And our motivation to learn and practice it comes from radically accepting that some days are just gong to be messy…and putting up with the messy day to day is absolutely worth it in the big picture. 

 

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Closeness and loneliness and connection are, well…complicated.

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Maybe you’re tough to be close to. That happens. 

It especially happens when we’ve had experiences in our lives that have programmed us with beliefs about what it means to be close to other people. 

Many of us, for whatever reason, grow up with programming about closeness to other people that discourages us from being close to them, or even attempting to be close to them. 

Some of us have come to believe that allowing ourselves to be close to other people only opens ourselves up for the pain of mockery and eventual betrayal. 

Some of us have developed the belief that truly “strong” people need to live a lonely, isolated existence, like “leaders” and “geniuses” are sometimes reputed to. 

Still others have simply had so many painful, traumatic experiences in their lives that they feel the have to live lonely, isolated lives simply to function. 

Whatever the reason, a large subset of people find themselves in adulthood having developed a variety of psychological and behavioral defenses against human closeness that they then have very mixed feelings about.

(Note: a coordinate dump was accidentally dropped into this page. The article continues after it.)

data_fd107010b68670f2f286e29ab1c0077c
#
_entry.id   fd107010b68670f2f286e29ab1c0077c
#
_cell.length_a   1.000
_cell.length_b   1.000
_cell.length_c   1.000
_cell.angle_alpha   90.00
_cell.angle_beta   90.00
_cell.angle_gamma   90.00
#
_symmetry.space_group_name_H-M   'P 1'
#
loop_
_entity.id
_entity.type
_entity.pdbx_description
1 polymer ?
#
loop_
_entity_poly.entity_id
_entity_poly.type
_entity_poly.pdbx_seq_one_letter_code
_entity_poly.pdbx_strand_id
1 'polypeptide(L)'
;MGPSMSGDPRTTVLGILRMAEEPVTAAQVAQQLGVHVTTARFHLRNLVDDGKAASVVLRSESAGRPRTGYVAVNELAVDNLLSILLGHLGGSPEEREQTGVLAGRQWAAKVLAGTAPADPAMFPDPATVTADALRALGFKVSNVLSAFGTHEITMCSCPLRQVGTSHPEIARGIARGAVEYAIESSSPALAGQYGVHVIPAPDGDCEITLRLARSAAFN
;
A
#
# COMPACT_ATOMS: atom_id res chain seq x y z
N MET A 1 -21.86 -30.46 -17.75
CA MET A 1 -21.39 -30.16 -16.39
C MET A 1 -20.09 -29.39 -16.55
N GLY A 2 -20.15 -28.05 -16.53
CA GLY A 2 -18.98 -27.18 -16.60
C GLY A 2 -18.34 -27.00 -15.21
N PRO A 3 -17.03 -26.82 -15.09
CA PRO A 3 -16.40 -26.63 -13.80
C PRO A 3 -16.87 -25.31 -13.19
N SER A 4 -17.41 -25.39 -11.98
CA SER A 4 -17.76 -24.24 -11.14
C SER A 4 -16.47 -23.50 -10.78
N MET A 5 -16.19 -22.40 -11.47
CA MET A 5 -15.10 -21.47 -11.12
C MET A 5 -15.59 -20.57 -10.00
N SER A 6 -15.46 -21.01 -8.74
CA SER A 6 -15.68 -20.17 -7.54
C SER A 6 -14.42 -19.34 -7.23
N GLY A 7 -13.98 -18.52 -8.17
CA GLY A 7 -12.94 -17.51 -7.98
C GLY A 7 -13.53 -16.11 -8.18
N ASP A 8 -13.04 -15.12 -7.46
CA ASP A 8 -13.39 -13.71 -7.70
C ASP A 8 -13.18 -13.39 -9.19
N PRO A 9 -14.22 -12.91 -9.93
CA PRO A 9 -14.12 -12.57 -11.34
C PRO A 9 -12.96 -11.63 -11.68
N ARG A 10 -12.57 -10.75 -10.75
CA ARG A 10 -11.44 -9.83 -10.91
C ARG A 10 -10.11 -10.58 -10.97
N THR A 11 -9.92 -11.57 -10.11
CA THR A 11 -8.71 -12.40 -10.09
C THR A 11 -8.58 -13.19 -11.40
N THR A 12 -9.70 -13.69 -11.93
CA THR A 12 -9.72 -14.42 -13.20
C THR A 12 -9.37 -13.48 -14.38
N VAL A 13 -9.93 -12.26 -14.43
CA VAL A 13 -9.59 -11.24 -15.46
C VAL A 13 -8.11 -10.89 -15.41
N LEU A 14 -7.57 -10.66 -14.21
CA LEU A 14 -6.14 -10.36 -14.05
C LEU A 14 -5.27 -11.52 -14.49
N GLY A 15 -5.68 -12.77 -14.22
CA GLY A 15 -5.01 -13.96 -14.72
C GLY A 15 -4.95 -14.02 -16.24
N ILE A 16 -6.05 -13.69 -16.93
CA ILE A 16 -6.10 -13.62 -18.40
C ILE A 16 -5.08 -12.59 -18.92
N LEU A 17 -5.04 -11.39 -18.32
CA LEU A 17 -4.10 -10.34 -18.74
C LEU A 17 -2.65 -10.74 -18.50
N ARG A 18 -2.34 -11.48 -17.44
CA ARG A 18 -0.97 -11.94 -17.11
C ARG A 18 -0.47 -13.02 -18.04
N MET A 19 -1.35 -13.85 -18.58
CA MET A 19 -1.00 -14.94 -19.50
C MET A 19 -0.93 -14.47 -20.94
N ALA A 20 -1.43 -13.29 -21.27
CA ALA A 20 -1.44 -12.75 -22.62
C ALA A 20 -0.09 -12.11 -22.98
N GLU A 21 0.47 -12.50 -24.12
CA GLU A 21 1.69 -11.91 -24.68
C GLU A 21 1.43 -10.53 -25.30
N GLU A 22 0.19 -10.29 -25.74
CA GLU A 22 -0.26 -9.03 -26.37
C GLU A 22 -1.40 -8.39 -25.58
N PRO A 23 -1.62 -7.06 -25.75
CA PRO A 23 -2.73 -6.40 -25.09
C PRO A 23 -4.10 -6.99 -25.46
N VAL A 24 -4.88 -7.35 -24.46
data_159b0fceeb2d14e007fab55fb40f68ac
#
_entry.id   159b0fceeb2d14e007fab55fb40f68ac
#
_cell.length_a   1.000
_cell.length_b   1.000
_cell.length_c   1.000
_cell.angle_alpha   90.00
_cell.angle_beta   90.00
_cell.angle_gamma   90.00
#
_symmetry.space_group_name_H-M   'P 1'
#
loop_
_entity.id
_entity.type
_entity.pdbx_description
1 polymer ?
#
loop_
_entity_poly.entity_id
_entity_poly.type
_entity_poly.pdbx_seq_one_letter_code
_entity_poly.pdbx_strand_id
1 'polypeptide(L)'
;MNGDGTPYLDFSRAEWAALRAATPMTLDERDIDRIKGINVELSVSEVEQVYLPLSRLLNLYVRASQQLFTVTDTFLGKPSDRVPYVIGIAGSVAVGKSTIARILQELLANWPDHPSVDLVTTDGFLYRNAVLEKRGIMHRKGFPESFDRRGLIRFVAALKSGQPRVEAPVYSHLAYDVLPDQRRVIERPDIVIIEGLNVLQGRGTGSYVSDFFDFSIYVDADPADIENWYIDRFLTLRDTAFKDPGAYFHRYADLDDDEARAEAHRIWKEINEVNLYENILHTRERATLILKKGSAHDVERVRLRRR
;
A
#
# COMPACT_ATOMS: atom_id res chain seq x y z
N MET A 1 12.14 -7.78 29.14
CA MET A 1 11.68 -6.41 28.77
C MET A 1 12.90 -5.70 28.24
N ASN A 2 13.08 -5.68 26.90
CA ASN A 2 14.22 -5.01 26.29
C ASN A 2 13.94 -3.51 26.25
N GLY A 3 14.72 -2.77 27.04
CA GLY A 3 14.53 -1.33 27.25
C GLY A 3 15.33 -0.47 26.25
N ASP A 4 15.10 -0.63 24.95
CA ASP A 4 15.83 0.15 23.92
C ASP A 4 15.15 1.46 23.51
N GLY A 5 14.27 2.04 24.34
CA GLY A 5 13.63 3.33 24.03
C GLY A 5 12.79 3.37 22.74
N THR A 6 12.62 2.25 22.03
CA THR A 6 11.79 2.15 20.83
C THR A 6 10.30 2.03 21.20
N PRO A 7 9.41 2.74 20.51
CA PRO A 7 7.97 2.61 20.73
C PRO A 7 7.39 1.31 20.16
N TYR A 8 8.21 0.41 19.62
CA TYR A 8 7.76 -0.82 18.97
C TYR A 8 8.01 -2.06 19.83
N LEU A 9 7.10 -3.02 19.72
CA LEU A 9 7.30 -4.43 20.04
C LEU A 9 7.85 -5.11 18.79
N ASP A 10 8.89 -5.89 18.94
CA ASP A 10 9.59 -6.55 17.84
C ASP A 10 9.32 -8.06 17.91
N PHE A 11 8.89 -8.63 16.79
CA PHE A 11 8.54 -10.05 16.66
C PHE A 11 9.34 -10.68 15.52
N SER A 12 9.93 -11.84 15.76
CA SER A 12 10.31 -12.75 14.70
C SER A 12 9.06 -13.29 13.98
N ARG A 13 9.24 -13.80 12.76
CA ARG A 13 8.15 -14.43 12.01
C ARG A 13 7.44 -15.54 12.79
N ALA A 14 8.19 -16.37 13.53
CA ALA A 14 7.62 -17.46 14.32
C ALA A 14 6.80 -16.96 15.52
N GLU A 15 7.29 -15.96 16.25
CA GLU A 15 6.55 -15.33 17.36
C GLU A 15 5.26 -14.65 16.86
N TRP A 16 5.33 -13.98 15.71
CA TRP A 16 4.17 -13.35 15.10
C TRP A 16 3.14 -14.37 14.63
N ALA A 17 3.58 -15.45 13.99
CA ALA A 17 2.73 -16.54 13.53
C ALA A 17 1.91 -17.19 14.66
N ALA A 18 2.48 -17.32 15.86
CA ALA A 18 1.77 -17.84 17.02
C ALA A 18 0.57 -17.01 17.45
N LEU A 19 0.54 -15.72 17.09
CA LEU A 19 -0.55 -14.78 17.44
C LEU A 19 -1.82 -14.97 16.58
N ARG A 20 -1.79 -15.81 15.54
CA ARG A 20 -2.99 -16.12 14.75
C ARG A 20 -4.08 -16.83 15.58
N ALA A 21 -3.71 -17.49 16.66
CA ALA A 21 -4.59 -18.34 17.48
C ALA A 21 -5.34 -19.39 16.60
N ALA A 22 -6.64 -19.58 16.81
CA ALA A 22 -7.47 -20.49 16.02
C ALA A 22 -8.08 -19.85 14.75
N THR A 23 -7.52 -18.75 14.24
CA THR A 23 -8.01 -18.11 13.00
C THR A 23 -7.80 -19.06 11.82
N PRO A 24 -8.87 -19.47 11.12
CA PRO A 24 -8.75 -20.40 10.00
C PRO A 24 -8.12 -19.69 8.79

On the one hand, these defenses can keep us feeling “safe,” at least relatively. Keeping other people at arm’s length lets us in some ways feel like we’re more in charge of our lives, our environments, our schedule, and our energy. It helps us feel more in control in some ways. 

On the other hand, however, most people also experience an innate, hard-wired drive to connect with others. The continued frustration of this drive can leave people feeling lonely and lost, and lead some people to assume that they’re somehow defective or damaged because they struggle to make and keep close connections. 

To be very clear: it’s normal to both crave and kind of fear making connections with other people. We don’t need to beat ourselves up for either impulse. 

Both the craving for close connection and anxiety about close connections are experienced by most people at various times in their lives. Neither makes someone “needy” or “defective.” 

There isn’t, actually, any “right” or objectively “healthy” level of human connectedness. 

The level of connection to other human beings that is right for you, may not be right for someone else. Your mileage regarding how much close connection you need or want in your life will absolutely vary when compared to others. 

Coming to peace and finding balance with our need for and fear of connectedness starts, as with most important concepts in personal development, with radical self-acceptance and self-compassion. 

We need to radically accept that we have exactly the craving for connectedness, and exactly the level of anxiety about connectedness, as we have. We need to steadfastly refuse to pathologize what we experience as natural impulses.